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Well tailpieces for well pump protection:
Well Tailpipes or Tailpieces serve as Low Water Protection Devices.
This article describes the use of a tailpipe or tail piece, or other low water cutoff controls to protect a well pump from damage in a low-recovery rate well, thus extending the life expectancy of water pumps and pump controls.
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How do we protect the well pump from damage if the well is subject to seasonal or permanent low flow rates or has a poor recovery rate? Here we explain the function & role of a tailpiece installed at the bottom of well piping in order to protect the pump and other water supply equipment controls from damage.
When the well pump's capacity is known to exceed the flow rate of the well, a tail pipe, tail piece, or low water cutoff control is installed to protect the pump from damage such as that caused by well pump cavitation or motor overheating.
Details: some wells that are known to have intermittent low water problems may be equipped with a special tailpiece on the water pick-up end of the well pipe precisely to prevent the well pump from becoming damaged when water level in the well drops too low. The red component in our sketch (left) is the ejector used by a two-line jet pump to bring water from the bottom of the well. This red component shows where a well flow protection tailpiece may be added - as an extension below.
A longer taipiece (blue in our sketch) extending into well water (30 inches recommended by the Alberta Canadia DOA) may help avoid air intrusion, but in addition, a special fitting at the in-water end of the tailpiece can cause water to recirculate through a well pump if well water level becomes too low. If the well pump is a submersible model (recommended for well depths over 80 feet), a similar low well water protection device may be installed in the well. In our sketch at left the foot valve is shown in yellow.
The well piping tailpiece (also shown in this sketch) permits the in-well water pump to continue to run by recirculating well water within the pump but by halting delivery of water or slowing delivery of water to the building.
Many sources, including the Penn State School of Forest Resources recommend installing a low water cutoff device to protect a well pump that has to operate in an inadequate or low-yield well. That resource describes an electrical low-water cutoff switch:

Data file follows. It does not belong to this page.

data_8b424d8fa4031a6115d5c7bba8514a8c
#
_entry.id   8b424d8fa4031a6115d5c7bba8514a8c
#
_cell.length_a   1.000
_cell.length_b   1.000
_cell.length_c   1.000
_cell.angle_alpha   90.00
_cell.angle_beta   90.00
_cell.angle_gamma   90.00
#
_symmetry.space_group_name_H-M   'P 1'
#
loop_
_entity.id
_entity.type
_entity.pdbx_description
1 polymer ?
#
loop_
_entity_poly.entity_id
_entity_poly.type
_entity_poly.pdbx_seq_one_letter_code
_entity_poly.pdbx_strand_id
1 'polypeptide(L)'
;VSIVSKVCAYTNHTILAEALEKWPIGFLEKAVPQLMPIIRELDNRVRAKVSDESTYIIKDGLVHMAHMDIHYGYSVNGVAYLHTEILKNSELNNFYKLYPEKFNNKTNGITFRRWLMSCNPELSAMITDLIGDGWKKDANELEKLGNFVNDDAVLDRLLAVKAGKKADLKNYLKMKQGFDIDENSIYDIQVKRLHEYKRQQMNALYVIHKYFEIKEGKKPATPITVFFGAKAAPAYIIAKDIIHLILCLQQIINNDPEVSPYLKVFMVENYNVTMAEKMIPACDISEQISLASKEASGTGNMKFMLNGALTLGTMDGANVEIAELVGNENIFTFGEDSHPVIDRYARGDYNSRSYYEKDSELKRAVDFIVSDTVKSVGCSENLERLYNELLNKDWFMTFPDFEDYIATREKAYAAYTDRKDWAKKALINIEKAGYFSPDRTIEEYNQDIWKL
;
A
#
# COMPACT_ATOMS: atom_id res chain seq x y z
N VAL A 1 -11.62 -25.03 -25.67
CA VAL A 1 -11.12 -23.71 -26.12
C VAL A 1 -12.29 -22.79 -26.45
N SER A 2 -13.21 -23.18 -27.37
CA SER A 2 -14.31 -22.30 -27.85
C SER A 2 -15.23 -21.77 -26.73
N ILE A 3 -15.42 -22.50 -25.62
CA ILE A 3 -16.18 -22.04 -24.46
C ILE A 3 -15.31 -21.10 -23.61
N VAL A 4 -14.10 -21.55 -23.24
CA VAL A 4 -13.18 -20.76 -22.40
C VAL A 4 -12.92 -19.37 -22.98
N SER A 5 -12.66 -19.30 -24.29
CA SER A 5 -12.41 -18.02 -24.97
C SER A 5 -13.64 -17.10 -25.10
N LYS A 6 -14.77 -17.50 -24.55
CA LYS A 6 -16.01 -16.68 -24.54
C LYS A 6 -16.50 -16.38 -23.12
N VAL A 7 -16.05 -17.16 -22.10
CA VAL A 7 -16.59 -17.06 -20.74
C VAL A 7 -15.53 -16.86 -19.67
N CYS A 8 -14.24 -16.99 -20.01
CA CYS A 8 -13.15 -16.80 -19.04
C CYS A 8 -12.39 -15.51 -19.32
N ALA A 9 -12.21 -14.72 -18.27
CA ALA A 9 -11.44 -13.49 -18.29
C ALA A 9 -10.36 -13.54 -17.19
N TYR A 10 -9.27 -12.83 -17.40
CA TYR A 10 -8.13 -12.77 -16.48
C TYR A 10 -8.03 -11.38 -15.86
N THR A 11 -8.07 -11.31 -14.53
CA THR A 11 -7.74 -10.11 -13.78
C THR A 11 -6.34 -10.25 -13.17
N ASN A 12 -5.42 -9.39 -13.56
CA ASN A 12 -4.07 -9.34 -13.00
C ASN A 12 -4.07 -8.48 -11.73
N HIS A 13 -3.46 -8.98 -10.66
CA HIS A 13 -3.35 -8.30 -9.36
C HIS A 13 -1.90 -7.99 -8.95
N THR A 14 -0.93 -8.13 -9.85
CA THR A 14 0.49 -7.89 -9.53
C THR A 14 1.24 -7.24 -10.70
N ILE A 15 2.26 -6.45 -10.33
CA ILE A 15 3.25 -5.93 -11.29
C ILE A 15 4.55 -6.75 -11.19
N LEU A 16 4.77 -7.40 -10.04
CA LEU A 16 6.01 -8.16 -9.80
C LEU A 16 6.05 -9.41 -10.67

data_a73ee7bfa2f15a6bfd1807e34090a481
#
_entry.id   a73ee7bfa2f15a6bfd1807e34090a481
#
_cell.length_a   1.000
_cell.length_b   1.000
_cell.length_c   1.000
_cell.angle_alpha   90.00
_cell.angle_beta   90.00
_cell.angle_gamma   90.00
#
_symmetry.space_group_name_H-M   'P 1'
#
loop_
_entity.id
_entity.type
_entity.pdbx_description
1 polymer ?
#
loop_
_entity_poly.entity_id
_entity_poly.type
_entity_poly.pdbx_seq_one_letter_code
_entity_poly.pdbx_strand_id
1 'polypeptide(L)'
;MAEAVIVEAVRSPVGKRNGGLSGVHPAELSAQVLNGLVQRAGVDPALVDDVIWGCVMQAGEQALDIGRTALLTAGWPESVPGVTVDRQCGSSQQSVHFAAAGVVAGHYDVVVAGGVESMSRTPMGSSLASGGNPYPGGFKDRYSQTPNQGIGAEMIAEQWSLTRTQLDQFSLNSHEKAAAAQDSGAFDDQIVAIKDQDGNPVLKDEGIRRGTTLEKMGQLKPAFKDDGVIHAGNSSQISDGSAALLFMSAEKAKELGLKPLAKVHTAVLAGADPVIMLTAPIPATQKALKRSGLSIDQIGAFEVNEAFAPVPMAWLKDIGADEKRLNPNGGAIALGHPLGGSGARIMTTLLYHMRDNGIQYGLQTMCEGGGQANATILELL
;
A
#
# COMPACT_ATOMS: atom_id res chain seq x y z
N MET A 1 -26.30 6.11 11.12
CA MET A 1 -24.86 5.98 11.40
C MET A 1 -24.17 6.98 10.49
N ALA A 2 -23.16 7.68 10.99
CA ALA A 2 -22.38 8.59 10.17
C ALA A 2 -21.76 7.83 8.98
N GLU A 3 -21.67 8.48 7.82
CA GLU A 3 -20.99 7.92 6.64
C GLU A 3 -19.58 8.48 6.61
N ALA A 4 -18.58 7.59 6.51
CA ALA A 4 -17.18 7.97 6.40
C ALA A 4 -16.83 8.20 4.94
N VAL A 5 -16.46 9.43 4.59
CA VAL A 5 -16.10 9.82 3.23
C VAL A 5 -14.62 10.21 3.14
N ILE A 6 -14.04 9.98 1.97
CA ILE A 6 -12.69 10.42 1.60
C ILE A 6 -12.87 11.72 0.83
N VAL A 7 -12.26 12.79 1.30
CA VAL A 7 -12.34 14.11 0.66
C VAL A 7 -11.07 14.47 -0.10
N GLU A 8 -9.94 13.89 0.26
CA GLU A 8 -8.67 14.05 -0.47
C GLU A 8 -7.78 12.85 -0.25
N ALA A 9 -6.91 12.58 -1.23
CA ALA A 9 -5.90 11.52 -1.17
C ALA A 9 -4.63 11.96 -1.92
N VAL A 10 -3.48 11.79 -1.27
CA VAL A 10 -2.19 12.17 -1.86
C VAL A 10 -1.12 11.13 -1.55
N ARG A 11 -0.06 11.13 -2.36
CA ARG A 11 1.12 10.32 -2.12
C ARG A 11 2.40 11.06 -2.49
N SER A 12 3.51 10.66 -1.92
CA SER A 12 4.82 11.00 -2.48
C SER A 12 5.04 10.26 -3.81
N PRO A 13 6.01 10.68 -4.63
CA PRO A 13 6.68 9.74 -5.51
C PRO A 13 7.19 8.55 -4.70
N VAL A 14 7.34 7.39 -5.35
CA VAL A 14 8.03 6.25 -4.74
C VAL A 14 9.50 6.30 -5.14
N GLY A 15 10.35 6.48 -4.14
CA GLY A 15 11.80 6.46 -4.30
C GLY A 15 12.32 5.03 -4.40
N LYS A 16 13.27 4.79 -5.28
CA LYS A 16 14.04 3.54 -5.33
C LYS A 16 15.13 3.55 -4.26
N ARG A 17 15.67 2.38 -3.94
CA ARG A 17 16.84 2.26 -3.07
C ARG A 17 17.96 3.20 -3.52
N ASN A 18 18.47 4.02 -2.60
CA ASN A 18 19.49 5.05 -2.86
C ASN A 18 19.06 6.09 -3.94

Normally, a low-water cut-off switch controlled by water-level sensors in the well should be connected to a relay at the pump switch box. A low-water signal relayed to the main switch should override other pump controls and stop the pump if the water level drops to a critically low point where air or sediment would be pulled into the system.
A low water sensing device to protect a well pump may be installed in an intermediate water storage tank, for example.
A different approach to water pump protection where the well yield is poor is a tailpiece that is installed in the well itself. When the water level inside a well drops too low, the tailpiece re circulates water through the well pump (keeping the pump cool and protecting it from damage) until the well has recovered and the water level has risen.
Watch out: the low water cutoff devices that we discuss here are intended for building water supply piping to prevent well pump damage. These low water cutoff devices or switches are distinct from and have nothing to do with the heating or steam boiler low water cutoff safety devices discussed at LOW WATER CUTOFF VALVES
A still different approach that may provide some water pump protection by reducing the well pump cycling rate is the installation of a Smart Tank that regulates water flow in the building. According to the manufacturer, Flexcon Industries,
Every Smart Tank system includes a relief valve and a manifold that provides ports for the system’s pressure switch, pressure gauge, drain valve and relief valve.The Smart Tank pressure system works just like a standard pressure tank system but with one major difference - consistent water pressure delivery!
1.On demand, water is drawn from the Online pressure tank until the cut-in pressure of the switch turns the pump on.
2.System water now flows through the regulating body of the Smart Tee valve. The valve will maintain constant water pressure at each given flow rate, and consistent water pressure over a broad range of flows.